In the UK obviously profound political upheaval is underway and a new set of leaders will soon take office. Companies like ours can help others to understand their preferences, priorities and build new relationships. The renegotiation process is likely to be long and unsettling, with corporations and international governments anxious to understand the dynamics and to ensure that they are not disadvantaged. This will be an opportunity for the larger network agencies with strong connectivity and deep political experience.
In terms of the campaigns themselves, my over-riding impression was that neither was particularly good. Why would they be? Both were truly cross-party, compromised by the need to mash together wildly divergent interests. But Leave did better in essentially understanding that Europe was a proxy and this was a protest vote, and they mined disaffection well. For many on the Remain side, there was shock at the result. This I blame on social media groupthink. I encourage you to follow the persuasive work on ‘Emotional Contagion and Group Polarization on Facebook’ by Cornell University, or the Sun’s leader a few days after the vote which derided ‘the social media echochamber which convinced remainers they were on course to victory’. Those words may be partisan, but they are not without truth. The campaign highlighted the transition from mediated information provided by journalists to disintermediated information on selective news feeds — and that can blind people to the bigger picture.
'Business as usual' — Michael Stewart, CEO Europe and CIS, Edelman.
The vote to leave the European Union has created significant levels of political and economic uncertainty not just in the UK but across the entire region and even globally. Extended uncertainty and volatility is never good for the private sector, therefore much will depend on how quickly and effectively the UK government under a new Prime Minister and Europe commence constructive engagement on a new relationship between the UK and EU. To date the vast majority of companies in the UK and across the continent are taking a ‘business as usual’ approach to communications marketing activities and expenditures, and if anything are seeking additional support in areas such as employee engagement, interactions with public sector stakeholders, and in determining whether and how they might take a public stance on the future arrangements between the UK and EU.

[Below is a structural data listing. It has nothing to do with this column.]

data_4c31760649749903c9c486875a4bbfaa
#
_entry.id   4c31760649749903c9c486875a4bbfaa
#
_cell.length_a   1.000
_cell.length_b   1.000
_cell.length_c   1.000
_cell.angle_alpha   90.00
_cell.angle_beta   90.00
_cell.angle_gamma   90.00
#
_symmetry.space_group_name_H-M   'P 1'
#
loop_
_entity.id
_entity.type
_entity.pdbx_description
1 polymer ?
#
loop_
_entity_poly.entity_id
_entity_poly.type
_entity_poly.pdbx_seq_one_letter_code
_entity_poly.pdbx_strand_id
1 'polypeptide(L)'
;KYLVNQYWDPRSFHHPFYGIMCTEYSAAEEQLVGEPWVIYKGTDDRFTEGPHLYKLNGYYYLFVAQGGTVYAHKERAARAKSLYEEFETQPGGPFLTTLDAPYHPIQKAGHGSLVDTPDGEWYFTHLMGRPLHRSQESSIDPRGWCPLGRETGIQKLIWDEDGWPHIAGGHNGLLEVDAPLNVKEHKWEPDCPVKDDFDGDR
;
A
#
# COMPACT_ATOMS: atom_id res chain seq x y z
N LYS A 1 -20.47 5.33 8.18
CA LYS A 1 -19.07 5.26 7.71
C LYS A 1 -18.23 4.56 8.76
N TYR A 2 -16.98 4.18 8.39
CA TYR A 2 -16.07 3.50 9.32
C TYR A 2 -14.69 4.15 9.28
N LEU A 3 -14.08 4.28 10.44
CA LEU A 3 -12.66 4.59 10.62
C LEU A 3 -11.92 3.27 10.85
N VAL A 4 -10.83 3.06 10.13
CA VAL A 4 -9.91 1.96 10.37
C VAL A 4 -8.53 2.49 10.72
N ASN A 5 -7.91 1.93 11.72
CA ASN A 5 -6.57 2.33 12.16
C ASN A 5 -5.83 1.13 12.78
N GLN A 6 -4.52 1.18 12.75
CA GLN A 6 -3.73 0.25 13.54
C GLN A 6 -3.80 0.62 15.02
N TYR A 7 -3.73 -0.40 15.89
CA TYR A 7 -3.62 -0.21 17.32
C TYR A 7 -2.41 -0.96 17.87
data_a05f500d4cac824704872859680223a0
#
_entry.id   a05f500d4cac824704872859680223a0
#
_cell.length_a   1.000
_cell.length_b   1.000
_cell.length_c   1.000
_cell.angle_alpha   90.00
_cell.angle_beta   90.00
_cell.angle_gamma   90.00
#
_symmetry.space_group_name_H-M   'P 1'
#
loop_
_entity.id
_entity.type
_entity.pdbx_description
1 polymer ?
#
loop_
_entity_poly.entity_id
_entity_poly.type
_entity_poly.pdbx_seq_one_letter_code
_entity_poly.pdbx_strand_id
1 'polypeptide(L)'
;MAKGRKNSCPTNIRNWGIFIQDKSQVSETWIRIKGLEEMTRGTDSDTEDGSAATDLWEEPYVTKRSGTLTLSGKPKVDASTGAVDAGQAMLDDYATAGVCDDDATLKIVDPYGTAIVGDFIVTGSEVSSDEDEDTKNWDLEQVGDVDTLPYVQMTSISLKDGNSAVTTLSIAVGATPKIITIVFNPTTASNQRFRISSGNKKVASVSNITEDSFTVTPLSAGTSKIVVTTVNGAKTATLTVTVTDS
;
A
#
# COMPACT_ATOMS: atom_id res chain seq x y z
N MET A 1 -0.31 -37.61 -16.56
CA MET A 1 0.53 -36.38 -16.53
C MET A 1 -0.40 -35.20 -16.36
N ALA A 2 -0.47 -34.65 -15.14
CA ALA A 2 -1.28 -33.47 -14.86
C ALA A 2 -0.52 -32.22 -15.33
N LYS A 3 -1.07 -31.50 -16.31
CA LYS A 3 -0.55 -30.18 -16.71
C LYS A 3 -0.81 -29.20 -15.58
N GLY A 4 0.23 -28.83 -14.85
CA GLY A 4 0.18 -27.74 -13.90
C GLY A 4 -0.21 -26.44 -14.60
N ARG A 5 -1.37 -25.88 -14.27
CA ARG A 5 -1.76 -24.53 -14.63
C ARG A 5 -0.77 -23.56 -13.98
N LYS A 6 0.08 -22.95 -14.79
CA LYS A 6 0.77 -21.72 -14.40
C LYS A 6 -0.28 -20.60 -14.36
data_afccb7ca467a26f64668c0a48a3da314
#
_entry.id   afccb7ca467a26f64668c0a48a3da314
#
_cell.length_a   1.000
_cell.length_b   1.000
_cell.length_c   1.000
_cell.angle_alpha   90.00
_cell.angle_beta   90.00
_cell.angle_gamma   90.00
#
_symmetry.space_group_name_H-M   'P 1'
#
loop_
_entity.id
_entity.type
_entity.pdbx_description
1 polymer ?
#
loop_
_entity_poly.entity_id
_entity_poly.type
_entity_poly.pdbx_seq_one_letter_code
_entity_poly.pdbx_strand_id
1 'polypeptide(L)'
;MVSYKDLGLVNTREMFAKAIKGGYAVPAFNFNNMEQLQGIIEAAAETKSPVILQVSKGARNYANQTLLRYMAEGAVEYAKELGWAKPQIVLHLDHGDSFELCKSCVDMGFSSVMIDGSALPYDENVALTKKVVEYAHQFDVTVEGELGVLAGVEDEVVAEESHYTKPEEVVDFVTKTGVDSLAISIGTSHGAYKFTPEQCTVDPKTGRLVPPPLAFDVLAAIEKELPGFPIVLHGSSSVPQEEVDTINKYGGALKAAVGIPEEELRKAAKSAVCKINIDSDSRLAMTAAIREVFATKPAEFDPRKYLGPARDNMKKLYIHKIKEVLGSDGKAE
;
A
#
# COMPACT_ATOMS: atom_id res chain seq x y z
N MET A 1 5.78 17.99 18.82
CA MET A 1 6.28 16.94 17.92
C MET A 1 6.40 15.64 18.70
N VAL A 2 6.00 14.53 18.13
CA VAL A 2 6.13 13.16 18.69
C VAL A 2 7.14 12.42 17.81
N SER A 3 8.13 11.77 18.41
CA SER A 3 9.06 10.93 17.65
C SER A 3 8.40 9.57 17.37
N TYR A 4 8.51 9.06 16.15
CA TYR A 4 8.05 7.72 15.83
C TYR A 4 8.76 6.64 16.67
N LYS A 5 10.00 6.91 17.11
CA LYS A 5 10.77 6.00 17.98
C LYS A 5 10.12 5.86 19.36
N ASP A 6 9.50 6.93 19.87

'Invest in building up operations in continental Europe' — Lars Erik Grønntun, EMEA CEO and chairman, Hill+Knowlton Strategies
We have entered an extremely fluid period politically, economically and socially in Europe. It was a demanding context for businesses even before Brexit, even more so now. Many questions and uncertainties need to be addressed by the UK government, as well as the other 27 remaining EU governments. While the UK officially still remains an EU member until Article 50 is invoked, and an exit treaty is negotiated, it is clear that the UK’s influence has been challenged by the Brexit vote, and likely will be further. At the same time, EU countries need to try and keep the internal market intact as the referendum debate has fueled anti-EU political forces in other Member States. These far right and far left forces are protectionist, anti-free trade and in favour of closed borders. Nonetheless, everyday EU business continues, from developing the EU energy market, to the digital single market, and the capital markets union. For corporate interests it means they have to navigate in an even more complex landscape the next couple of years.